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NEW YORK AUTO INSURANCE GUIDELINES
The State of New York currently requires that all drivers be covered under liability insurance. Proof of insurance must always be accessible in the vehicle.
Minimum Liability Coverage in New York
The State of New York minimum liability amounts are as follows:
- $25,000 bodily injury per person.
- $50,000 total bodily injury per accident.
- $10,000 total property damage per accident.
These are only the minimum requirements set by the state. Experts advise protecting your assets by getting more coverage than the state-mandated minimums as these limits tend not to keep pace with the ever increasing costs of car repairs and medical bills. Most drivers also add collision and comprehensive coverage to their policies to cover possible damage to their own cars as well.
Penalties for Driving without Insurance
The penalties for driving without insurance in New York are:
- Suspension of registration and license, as well as monetary penalties
- If in an accident and uninsured, registration will be revoked for 1 year minimum
- This will result in a traffic court fine of $1,500, and a $750 civil penalty
Uninsured/Underinsured Motorist Coverage
Some states require drivers to carry UM/UIM, or uninsured/underinsured motorist coverage. This coverage protects a driver if they get in an accident where the other party does not have auto insurance. New York requires UM/UIM coverage. The minimum UM/UIM coverage amounts for New York are in line with the state's bodily injury liability limits.
Some states have "No-Fault" laws where a policy holder will be reimbursed by their insurance company without proof of fault, and restricted in the right to seek reimbursement through the court system for losses caused by other parties. New York is a "No-Fault" state.
Personal Injury Protection (PIP)
Some states have Personal Injury Protection or "PIP" regulations requiring drivers to carry PIP insurance. This is an extension of auto insurance that covers medical expenses, lost wages and/or other damages. New York requires drivers to purchase PIP insurance. The minimum PIP coverage amounts for New York are $50,000 per person per accident and covers the following:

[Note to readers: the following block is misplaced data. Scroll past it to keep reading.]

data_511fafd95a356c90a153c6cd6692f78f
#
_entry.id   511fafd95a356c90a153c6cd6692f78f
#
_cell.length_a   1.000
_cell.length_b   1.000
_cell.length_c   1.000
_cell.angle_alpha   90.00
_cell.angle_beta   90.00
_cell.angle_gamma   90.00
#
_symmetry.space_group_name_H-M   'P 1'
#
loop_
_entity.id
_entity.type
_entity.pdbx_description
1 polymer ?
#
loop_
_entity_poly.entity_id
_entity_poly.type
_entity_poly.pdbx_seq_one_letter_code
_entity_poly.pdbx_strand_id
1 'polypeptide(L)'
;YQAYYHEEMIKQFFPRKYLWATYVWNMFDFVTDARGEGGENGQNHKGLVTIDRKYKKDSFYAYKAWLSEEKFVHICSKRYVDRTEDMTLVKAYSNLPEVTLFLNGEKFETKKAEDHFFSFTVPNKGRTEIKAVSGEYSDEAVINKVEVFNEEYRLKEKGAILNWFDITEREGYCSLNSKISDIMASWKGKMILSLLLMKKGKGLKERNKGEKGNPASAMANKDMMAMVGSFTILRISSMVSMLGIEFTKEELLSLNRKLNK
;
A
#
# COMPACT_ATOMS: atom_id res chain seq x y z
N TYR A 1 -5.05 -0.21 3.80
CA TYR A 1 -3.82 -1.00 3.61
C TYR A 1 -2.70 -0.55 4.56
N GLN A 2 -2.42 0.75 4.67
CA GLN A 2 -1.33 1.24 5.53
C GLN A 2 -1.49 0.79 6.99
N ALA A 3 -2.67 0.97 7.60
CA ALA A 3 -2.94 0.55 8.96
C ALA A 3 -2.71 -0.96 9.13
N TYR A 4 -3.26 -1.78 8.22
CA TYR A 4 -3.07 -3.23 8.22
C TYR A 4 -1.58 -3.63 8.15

- Accident related medical and rehabilitation expenses.
- 80% of lost earnings from work, up to a maximum of $2,000/month for up to 3 years from date of accident. Subject to statuatory offsets for NY State Disability, Worker's Compensation and Federal Social Security disability benefits.
- Up to $25/day for up to 1 year from date of accident, to reimburse other reasonable expenses (household help, transportation to/from medical treatment) due to accident.
- A $2,000 death benefit, payable to the estate of a person eligible for no-fault benefits who is killed in an accident.
SR-22 Requirements for New York
An SR-22 form is a vehicle liability insurance document to be filed with a state's DMV as proof that a driver has the minimum required liability insurance coverage for that state. SR-22 filings are usually only required to reinstate driving privileges after an offense such as a DUI conviction, uninsured auto accident or driving without insurance. New York does not require an SR-22 filing for driver's license reinstatement.
New York DUI Laws
It is illegal to operate a motor vehicle in the United States with a BAC (Blood Alcohol Content) level of 0.08% or higher. All states have driver licensing laws that state that a licensed driver has given implied consent to a field sobriety test and/or method of determining BAC. This means that a driver is required to take such tests if a law enforcement officer has reasonable grounds for administering one, with automatic penalties for refusing to comply. If BAC is determined to be above the legal level a driver will be penalized in various ways. The first DUI offense penalties for New York are:
- Class “E” felony if minor under 16 in vehicle.
- Up to 1 year imprisonment, up to 4 years if minor under 16 in vehicle
- $500 - $1,000 fine, up to $5,000 if minor under 16 in vehicle.
- Minimum 6 months license suspension.
- Mandatory surcharge
- Mandatory alcohol screening/evaluation.
- Possible ignition interlock
- Possible driver responsibility assessment